Carson Cooman: Nantucket Dreamingby Kirk Trevor
American composer Carson Cooman has had a phenomenally productive career, with opus numbers into the 800s by his 27th year, and he has maintained an active performance schedule as an organist, as well as being a music journalist and entrepreneur. The works on this CD, written between 2002 and 2007, are scored for a variety of forces ranging from solo to full orchestra, and all were inspired by the landscapes of Nantucket Island, off the coast of Massachusetts. Cooman's music is lyrical and tonally centered, but he usually avoids falling into easy neo-Romantic clichés. His is particularly gifted as an orchestrator, and his works are full of delightful colors and inventive effects that he integrates with complete naturalness. In spite of the fact that each of these pieces, many of which have in their titles locations on the island, is linked to a particular landscape or experience, sometimes with programmatic specificity, they are fully successful as abstract music. Particularly effective are "Miacomet Dreaming for orchestra" and "Shawkemo Dreaming for strings," brief tone poems with a bittersweet, evocative character, a specialty of Cooman's. The "Quintet for bassoon and strings" is especially attractive, with a striking opening, in which the strings create a dense, harmonic fog out of which the bassoon solo emerges with the clarity of a lighthouse beacon. "Madaket Dreaming" is a lovely, wistful nocturne for solo piano. The strongest piece may be the "Lyric Trio," a compelling, disciplined six-movement work for trumpet, cello, and piano that the composer describes as an "American Travelogue." The performances by a variety of European orchestras and ensembles and American soloists are uniformly top-notch: polished, sensitive, and energetic. The recordings were made in various venues so the sound somewhat varies from piece to piece, but it is never less than excellent in its clarity and presence.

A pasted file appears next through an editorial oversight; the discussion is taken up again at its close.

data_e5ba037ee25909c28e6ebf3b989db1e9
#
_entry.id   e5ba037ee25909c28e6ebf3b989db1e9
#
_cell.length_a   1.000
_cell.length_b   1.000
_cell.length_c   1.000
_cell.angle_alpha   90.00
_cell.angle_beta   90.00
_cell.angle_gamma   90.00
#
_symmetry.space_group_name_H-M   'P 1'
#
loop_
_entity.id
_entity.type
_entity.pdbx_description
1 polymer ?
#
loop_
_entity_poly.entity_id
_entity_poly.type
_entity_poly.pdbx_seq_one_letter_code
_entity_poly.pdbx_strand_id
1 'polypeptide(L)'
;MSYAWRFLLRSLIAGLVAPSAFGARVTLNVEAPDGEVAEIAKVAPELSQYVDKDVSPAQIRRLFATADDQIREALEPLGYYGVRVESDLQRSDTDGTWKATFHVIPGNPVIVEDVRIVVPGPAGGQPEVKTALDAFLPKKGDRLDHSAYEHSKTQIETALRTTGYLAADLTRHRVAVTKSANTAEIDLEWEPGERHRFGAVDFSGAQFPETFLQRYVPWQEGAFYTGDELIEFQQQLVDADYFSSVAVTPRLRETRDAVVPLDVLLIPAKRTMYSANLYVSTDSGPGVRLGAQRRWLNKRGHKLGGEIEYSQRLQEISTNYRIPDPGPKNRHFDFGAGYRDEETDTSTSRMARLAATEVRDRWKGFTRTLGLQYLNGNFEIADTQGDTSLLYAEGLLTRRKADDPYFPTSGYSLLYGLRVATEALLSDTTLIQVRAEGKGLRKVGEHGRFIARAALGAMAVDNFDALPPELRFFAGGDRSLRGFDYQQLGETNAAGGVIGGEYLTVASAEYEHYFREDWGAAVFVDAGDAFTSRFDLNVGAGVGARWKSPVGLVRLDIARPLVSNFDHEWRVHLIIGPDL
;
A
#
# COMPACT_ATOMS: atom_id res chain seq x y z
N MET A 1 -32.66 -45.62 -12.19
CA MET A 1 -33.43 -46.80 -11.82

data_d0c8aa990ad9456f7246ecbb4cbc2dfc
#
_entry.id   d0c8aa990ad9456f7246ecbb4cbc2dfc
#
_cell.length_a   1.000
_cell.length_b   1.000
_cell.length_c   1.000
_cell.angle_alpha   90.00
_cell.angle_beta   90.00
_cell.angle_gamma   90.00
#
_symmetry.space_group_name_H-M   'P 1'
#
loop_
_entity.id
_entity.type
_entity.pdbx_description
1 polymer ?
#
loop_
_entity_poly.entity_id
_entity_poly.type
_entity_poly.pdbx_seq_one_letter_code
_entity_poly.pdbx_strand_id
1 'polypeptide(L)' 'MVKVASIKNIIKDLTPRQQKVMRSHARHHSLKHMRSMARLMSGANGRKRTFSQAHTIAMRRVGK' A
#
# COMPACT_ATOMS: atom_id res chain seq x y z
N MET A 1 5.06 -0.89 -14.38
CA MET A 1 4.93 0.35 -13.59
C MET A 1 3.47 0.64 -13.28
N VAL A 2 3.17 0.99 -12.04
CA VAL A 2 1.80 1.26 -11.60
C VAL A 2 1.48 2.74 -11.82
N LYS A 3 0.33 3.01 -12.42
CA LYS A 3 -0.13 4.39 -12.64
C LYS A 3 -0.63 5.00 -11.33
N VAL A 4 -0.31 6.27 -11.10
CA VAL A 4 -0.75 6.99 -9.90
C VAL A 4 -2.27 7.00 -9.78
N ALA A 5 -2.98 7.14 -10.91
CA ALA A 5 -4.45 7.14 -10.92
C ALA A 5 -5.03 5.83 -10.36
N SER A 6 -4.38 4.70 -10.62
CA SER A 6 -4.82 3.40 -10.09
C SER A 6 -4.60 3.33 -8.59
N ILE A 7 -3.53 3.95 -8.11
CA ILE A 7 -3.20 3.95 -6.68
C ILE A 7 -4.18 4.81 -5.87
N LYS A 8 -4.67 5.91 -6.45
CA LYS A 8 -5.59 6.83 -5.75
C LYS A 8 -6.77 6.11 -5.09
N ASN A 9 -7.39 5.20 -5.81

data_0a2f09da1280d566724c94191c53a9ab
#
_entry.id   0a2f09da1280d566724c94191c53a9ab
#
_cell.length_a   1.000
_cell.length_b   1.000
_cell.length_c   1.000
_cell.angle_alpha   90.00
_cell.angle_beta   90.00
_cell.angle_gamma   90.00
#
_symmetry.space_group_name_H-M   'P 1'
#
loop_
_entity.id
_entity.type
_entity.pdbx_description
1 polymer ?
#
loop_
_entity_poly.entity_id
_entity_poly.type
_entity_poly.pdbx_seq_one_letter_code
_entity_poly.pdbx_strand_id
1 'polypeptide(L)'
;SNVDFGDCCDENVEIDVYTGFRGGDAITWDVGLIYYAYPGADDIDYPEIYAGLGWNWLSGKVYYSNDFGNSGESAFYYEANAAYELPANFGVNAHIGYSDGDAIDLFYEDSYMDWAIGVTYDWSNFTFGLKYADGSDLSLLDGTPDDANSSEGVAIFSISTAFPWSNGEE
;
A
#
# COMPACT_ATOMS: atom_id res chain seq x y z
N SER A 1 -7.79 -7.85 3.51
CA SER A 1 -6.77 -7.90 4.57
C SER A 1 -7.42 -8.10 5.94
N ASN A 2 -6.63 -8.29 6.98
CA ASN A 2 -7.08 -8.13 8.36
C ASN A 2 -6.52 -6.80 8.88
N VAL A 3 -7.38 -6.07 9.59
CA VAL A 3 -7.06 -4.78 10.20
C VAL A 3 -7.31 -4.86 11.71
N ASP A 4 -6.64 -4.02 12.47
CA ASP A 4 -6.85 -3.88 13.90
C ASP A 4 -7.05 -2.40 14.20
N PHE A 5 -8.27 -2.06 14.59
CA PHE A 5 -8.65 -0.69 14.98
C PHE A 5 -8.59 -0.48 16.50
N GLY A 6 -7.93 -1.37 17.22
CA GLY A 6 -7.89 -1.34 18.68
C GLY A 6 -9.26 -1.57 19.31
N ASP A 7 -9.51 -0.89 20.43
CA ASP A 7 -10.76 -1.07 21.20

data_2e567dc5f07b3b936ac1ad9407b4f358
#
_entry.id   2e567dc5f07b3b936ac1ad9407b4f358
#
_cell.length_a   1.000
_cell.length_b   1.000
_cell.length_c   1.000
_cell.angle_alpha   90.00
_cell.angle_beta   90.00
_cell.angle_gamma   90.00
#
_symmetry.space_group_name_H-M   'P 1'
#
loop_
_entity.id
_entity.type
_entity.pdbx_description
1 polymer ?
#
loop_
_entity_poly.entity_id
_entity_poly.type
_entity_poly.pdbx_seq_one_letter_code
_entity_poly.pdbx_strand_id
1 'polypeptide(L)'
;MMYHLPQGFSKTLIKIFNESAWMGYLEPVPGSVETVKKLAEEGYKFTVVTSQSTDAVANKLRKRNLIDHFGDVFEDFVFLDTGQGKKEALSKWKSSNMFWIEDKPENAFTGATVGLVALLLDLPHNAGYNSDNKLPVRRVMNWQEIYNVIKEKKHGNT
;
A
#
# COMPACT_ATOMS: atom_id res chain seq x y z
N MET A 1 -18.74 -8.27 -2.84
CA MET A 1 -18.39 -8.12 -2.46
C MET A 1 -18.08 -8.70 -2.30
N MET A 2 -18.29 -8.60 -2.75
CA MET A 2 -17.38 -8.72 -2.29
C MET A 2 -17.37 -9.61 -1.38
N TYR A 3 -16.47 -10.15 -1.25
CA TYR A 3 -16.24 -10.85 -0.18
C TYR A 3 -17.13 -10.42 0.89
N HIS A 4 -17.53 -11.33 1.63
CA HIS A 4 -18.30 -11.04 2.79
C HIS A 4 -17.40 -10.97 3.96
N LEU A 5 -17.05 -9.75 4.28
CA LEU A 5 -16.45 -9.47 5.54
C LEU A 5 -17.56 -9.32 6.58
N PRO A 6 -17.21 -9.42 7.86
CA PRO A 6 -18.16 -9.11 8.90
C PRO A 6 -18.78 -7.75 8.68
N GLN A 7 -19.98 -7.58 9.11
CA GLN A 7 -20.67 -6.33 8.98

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- Naxos American
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The Naxos American Classics series has introduced me to so many new voices in American music, and this new entry is certainly welcome. Though I appreciated an earlier Naxos disc containing two of his symphonies (8.559329 from 2007), I think the more rhapsodic style of the pieces on this new disc are a better fit for Cooman's considerable composition skills. The common thread that ties together most of these works is "dreaming", and Cooman's dreams are translated into sound in a most appealing way. The composer's inspirations for this music, explained in his admirable liner notes, come from a variety of sources: the natural and built landscapes and histories of special places; interesting meteorological effects; and in one case (Miacomet Dreaming), an oil painting by Loretta Yoder (though not the Yoder painting featured on the CD cover). Most interestingly, he builds landscape changes into two of the most interesting works on the disc. In Sankaty Dreaming (String Quartet #4), Cooman tells a story of nature reclaiming a landscape. It's a stirring story that ends on a elegaic note. Cooman calls Flying Machine "workshop/construction" music. This clever piece is about the shifts in perspective that result in different ways of looking at a landscape. All in all, this music tells a story about the world around the composer. It's a much more dynamic story than the more static pastoral tradition of 20th century British music, so perhaps it's more typically American. This music is about dreams, but it's not all dreamy!